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Showing posts from August, 2012

Care-giving: A Survival Guide

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You have a full-time job, a spouse, kids, two mortgages, a car in the shop and a seat on the board of your favorite charity. Let’s face it, you’re an amazing juggler and always find a way to keep all the balls in the air. But you also constantly live in fear that one more item will get thrown into the mix than you can handle. You assure yourself that if it does, you’ll politely decline, hoping the requestor will understand how busy you are. But what if someone you love falls ill and requires constant care and supervision?

How will you heap that responsibility on top of the rest of your to-dos? That may sound like a worst-case scenario, but for millions, it’s reality. “Within the United States, there are more than 50 million caregivers for everyone from special-needs kids to the elderly,” says Deborah Halpern, communications director of the National Family Caregivers Association (NFCA). “And these caregivers provide over $375 billion annually in free services and provide more than 80 pe…

Excuses, Excuses: Experts Bust The Most Common Reasons People Give for Not Eating Right

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We have excuses for being late to work, for not visiting the in-laws and for downing fast-food burgers and fries instead of eating nutritious foods. But unlike the first two types of alibis, nutrition excuses can make us fatter, weaker and generally unhealthier. Here, experts bust the dietary cop-outs that may be undermining your health.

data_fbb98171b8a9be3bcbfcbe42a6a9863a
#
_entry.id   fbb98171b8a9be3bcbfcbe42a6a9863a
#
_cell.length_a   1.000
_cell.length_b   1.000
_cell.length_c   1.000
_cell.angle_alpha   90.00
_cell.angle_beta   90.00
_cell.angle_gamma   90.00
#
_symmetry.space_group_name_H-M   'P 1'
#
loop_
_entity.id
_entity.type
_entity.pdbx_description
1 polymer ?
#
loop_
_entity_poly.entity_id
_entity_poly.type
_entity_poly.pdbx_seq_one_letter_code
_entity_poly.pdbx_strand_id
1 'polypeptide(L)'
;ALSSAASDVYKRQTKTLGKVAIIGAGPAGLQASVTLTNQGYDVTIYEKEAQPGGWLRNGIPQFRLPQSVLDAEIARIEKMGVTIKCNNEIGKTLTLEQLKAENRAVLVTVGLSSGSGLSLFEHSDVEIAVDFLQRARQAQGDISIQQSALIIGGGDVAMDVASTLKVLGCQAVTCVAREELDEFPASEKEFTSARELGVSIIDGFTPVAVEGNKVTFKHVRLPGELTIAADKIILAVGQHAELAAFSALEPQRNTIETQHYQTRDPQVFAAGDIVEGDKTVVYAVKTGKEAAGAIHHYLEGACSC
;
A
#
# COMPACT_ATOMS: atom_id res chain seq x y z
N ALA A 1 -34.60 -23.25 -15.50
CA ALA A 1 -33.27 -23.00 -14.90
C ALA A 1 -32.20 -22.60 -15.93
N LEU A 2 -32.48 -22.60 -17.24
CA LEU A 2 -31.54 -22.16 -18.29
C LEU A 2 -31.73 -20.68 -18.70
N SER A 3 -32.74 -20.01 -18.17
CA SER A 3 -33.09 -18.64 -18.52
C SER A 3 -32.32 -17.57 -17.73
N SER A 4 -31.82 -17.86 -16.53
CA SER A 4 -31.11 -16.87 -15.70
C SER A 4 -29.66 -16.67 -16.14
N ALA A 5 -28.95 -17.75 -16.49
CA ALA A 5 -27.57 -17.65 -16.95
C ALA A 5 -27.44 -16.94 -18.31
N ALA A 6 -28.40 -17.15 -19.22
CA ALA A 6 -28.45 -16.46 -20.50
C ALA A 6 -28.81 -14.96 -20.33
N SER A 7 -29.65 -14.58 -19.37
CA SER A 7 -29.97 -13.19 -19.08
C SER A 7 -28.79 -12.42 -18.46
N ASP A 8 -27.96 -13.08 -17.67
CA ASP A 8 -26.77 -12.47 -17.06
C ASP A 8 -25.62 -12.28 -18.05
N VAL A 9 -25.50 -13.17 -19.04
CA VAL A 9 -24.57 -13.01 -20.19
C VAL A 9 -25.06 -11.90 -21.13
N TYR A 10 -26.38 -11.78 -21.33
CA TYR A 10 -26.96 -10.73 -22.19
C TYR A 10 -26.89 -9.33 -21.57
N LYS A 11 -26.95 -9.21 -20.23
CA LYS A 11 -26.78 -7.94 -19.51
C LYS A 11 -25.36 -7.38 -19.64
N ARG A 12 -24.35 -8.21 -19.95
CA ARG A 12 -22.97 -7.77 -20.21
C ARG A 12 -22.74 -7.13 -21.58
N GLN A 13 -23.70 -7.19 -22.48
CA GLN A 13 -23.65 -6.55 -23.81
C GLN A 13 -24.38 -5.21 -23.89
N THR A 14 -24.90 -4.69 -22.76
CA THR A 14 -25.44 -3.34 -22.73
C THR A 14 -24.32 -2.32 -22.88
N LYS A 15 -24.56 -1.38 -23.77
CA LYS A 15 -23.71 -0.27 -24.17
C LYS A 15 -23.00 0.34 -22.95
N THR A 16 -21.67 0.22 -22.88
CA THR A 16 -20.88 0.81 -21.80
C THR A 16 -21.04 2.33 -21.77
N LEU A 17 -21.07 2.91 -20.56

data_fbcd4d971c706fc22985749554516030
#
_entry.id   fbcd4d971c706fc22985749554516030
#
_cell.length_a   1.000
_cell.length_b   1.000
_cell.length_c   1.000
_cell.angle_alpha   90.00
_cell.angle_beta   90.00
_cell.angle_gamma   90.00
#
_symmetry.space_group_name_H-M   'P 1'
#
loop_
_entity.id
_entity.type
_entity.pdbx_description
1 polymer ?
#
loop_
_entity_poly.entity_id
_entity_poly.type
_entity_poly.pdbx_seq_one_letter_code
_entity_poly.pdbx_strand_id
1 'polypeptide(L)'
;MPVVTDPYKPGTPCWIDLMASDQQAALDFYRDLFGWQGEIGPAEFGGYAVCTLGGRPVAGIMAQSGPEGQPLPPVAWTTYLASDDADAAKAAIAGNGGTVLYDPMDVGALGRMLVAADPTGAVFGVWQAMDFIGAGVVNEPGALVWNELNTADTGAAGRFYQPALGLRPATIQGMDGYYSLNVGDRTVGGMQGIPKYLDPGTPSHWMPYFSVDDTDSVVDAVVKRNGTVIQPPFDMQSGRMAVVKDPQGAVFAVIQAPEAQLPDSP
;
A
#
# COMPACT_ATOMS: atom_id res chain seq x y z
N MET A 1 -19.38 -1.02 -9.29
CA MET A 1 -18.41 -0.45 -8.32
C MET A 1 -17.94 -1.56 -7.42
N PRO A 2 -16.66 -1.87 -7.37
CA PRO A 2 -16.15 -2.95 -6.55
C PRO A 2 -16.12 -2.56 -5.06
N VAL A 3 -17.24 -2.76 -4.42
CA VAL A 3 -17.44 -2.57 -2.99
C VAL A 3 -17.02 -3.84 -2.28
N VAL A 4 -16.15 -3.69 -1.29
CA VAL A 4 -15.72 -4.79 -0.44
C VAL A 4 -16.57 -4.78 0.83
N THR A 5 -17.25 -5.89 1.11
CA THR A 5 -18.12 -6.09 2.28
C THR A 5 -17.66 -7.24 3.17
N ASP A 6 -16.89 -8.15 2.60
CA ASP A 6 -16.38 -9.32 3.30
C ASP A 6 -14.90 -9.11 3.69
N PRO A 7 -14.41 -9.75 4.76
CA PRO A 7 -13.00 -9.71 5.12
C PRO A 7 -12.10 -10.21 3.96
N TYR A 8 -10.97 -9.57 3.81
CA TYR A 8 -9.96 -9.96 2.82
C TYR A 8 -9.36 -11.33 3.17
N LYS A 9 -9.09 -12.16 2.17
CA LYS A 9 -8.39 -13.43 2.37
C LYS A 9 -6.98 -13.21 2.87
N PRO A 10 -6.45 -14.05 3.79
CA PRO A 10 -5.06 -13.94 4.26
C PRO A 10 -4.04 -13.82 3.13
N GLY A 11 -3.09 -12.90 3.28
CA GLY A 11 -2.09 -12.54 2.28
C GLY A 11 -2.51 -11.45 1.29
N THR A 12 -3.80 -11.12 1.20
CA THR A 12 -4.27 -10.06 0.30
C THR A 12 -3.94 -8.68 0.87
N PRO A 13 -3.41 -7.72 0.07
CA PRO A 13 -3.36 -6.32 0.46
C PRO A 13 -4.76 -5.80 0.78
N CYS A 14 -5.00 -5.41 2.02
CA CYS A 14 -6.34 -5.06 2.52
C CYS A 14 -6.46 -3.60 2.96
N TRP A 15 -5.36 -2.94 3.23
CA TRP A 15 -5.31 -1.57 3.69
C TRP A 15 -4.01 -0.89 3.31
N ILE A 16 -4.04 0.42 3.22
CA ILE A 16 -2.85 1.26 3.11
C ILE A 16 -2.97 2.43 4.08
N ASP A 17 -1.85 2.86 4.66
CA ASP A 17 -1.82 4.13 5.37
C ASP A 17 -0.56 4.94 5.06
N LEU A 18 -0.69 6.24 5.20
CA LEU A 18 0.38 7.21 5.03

Wake Up Call: A Diagnosis of Prediabetes Doesn’t Have To Be All Bad News

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A heart attack. A car accident. A loved one’s life-threatening diagnosis. Sometimes it takes a dramatic event to make us notice our dangerous or unhealthy behaviors and commit to change. Fortunately for people on the track for diabetes, the wake-up call doesn’t have to be so severe.

Although learning you have prediabetes does not seem like good news, it can help you make lifestyle changes designed to slow the progression of the condition. Research shows that it all comes down to two familiar tactics: diet and exercise.

Clearing The Air: Lung Cancer Doesn't Just Happen To Smokers

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Peanut butter and jelly. Peas and carrots. Smoking and lung cancer. Some things just go together. In fact, 80 to 90 percent of lung cancer cases in the U.S. and Canada are directly attributed to smoking.
“What many people don’t realize is that you don’t have to be a smoker in the true sense of the word to be at greater risk for this disease,” says Claudia Henschke, Ph.D., M.D., co-author of Lung Cancer: Myths, Facts, Choices—and Hope. “If you live with a smoker, smoke occasionally to relieve stress or smoked in the past, you’re at higher risk.”

Here, our experts help you determine your risk on a scale of one to five (five being highest) based on your smoking, or nonsmoking, status, and offer tips for improving it.

Don't Be Robbed Of Your Health As You Age

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Older adults are right to want to protect themselves and their homes from harm. They invest in alarm systems, move to secure communities and buy fierce-sounding dogs (of course, behind the door, Fluffy is all bark and no bite). But what about protecting their bodies from the top health threats? Unfortunately, there’s no alarm system for that. Also unfortunate is that the number of health threats increases with age.

Here’s how you can identify and eliminate the top health threats to seniors.

30 Days to Better Sleep